2

Modeling and results

We consider a porous material with initially spherical voids subjected to purely triaxial loading condi-tions with the principal stressesσ1=σ11,σ2=σ22andσ3=σ33(σi j= 0 for i 6= j) being aligned with the

laboratory frame axes, e(1), e(2) and e(3), respectively. This allows for the definition of alternative stress measures appropriate for dilatational plasticity, which is the case in the context of porous materials. The three alternative measures are the von Mises equivalent stress (or effective stress), σe, the mean stress,

σm, and the third invariant of the stress deviator J3defined all by σe= p 3 J2= q 3 si jsi j/2, σmkk/3, J3= det(si j) = 1 3si jsiksjk, (1) where si ji j−σmδi j is the stress deviator. Using these definitions, we evaluate the Lode parameter, L, or equivalently the Lode angle,θ, and the stress triaxiality, XΣ, by the following expressions

L= − cos 3θ=27 2 J3 σ3 e , XΣm σe , (2) 1

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a) b) 0 1 2 3 4 5 6 0 0.2 0.4 0.6 0.8 1 1.2 εe p XΣ L = -0.97 θ =5o L = 1, θ =60o L = 0.5, θ =40o L = 0, θ =30o L = -0.5, θ =20o L = -0.71, θ =15o L = -0.87 θ =10o L = -1 θ =0o Symmetry every θ=60o

Limit Load critical curves SOM 0 1 2 3 4 5 6 0 0.2 0.4 0.6 0.8 1 1.2 L = -1 θ =0o L = -0.97 θ =5o L = -0.87 θ =10o L = 1, θ =60o L = 0.5, θ =40o L = 0, θ =30o L = -0.5 θ =20o L = -0.71 θ =15o εep XΣ

Loss of ellipticity critical curves SOM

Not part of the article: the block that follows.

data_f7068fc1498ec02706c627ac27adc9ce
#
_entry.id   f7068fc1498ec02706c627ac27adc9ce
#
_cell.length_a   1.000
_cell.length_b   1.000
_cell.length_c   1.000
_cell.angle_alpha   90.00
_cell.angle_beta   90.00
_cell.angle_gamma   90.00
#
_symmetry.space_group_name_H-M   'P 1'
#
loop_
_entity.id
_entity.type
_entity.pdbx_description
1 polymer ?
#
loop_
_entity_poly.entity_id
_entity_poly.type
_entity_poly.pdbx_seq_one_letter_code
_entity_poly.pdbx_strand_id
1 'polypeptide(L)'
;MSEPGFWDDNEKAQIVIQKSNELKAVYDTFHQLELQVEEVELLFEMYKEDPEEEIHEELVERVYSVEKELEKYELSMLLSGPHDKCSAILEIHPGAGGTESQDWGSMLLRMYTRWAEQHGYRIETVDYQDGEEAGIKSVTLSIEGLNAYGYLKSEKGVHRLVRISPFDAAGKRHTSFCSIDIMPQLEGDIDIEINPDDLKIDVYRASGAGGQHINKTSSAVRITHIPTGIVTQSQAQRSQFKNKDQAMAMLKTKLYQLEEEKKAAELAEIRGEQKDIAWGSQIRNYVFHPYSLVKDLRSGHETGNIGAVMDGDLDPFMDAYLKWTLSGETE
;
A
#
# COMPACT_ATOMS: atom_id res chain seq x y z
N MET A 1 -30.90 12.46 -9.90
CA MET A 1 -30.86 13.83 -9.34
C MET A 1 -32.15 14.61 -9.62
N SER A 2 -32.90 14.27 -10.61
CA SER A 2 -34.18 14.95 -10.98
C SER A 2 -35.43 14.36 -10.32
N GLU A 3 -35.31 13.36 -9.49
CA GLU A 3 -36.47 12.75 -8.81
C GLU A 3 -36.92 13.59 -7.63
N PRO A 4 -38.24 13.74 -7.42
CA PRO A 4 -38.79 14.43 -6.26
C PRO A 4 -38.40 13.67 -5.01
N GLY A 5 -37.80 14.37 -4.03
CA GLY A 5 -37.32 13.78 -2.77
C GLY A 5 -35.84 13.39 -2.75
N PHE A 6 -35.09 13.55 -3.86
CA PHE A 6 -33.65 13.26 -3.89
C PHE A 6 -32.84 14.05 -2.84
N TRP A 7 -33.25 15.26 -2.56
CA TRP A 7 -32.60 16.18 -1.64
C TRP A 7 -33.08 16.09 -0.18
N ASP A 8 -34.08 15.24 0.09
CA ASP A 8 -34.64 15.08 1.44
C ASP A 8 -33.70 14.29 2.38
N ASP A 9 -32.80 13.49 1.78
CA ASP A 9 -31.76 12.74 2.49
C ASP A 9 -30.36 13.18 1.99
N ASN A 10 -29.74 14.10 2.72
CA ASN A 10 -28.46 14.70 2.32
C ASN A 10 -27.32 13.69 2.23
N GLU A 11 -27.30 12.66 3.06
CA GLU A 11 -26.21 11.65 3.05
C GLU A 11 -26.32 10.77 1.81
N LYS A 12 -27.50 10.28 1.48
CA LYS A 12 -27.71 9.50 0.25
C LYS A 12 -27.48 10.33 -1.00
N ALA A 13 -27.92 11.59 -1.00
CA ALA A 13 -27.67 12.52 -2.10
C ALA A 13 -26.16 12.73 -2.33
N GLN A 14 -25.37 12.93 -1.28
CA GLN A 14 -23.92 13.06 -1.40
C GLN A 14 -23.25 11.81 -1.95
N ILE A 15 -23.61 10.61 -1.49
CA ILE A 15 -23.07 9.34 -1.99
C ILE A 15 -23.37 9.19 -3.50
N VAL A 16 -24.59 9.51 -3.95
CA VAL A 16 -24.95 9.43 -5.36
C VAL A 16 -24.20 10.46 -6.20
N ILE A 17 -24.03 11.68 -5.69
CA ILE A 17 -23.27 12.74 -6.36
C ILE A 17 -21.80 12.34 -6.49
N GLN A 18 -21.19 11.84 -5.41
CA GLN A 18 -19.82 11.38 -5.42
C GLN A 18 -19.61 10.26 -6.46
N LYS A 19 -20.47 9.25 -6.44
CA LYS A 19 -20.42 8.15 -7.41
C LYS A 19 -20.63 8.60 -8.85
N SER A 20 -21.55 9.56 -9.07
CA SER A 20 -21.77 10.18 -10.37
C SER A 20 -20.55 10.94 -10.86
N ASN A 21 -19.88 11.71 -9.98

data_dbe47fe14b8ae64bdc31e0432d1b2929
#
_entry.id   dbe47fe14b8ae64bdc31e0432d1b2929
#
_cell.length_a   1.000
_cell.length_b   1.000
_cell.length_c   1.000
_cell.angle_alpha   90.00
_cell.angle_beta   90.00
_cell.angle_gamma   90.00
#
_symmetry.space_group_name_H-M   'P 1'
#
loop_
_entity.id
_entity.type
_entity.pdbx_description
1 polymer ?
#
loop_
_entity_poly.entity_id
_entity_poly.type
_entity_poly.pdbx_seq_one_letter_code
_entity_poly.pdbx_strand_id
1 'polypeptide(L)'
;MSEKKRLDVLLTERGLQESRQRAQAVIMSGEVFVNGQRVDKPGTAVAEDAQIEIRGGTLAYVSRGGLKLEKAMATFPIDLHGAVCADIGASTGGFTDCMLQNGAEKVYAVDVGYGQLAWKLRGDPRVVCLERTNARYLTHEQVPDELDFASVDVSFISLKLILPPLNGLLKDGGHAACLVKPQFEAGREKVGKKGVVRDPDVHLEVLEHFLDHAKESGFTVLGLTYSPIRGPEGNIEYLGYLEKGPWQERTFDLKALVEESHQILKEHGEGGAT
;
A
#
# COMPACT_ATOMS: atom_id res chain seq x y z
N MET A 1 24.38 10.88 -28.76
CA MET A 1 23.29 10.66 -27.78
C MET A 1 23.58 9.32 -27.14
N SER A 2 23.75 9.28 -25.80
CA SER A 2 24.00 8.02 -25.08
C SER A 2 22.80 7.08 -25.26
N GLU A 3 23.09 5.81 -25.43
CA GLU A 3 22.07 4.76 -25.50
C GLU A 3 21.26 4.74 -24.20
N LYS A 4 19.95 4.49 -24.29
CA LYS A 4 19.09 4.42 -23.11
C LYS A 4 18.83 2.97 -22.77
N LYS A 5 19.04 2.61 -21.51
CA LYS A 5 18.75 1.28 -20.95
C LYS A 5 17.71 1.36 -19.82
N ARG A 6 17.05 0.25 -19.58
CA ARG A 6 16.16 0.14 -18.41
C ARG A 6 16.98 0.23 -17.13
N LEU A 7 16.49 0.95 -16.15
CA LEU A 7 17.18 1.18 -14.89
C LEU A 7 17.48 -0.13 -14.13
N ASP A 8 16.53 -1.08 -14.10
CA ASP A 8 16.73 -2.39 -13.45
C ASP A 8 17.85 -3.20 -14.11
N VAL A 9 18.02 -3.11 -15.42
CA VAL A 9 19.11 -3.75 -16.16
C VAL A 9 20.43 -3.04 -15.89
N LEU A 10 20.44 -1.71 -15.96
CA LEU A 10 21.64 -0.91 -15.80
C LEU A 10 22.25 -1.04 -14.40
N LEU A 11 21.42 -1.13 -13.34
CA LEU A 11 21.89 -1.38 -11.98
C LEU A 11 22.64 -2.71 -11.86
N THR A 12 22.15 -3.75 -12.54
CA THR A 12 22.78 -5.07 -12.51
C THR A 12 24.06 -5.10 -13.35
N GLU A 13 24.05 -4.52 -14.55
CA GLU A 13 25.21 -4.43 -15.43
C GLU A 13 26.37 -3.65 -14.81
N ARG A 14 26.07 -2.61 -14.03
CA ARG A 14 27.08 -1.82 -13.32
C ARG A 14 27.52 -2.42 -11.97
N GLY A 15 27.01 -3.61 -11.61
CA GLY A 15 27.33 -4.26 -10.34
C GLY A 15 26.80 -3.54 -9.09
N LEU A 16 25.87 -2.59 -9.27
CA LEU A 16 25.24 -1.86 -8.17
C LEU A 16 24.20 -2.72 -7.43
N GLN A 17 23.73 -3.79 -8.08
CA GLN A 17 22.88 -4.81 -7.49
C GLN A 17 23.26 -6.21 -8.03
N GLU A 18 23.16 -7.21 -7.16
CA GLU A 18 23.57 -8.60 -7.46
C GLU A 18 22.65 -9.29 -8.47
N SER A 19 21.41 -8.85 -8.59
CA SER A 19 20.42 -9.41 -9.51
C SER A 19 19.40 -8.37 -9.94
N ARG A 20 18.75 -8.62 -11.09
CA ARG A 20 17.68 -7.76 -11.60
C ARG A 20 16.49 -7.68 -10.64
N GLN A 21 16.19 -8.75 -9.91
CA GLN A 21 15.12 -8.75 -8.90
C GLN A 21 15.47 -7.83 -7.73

FIGURE1 –(a) Limit load and (b) loss of ellipticity maps as predicted by the SOM model as a function of the stress triaxiality XΣand the Lode parameter L (orθ). The limit load locus is identified with the critical equivalent plastic strainεepwhere the hardening rate H= 0. The loss of ellipticity locus is identified with the critical equivalent plastic strainεpewhere the constitutive equations lose strong ellipticity leading to localized bifurcated solutions and long-wavelength instabilities. The hardening exponent is N= 0.1 and the initial porosity f0= 1%.

with−1 ≤ L ≤ 1 (or 0 ≤θ≤π/3) and −∞< XΣ< +∞. The valuesθ=κπ/3 (L = −1 and L = +1) and θ= (2κ+ 1)π/6, withκinteger, correspond to axisymmetric shear and simple shear with superimposed hydrostatic pressure when XΣis nonzero. When|XΣ| →∞and XΣ= 0 the loading is purely hydrostatic

and purely deviatoric, respectively.

Fig. 1 shows SOM maps of the critical equivalent plastic strainεep attained when (a) the limit load

(i.e., maximum in theσe−εecurve or equivalently critical hardening rate H= 0) and (b) the conditions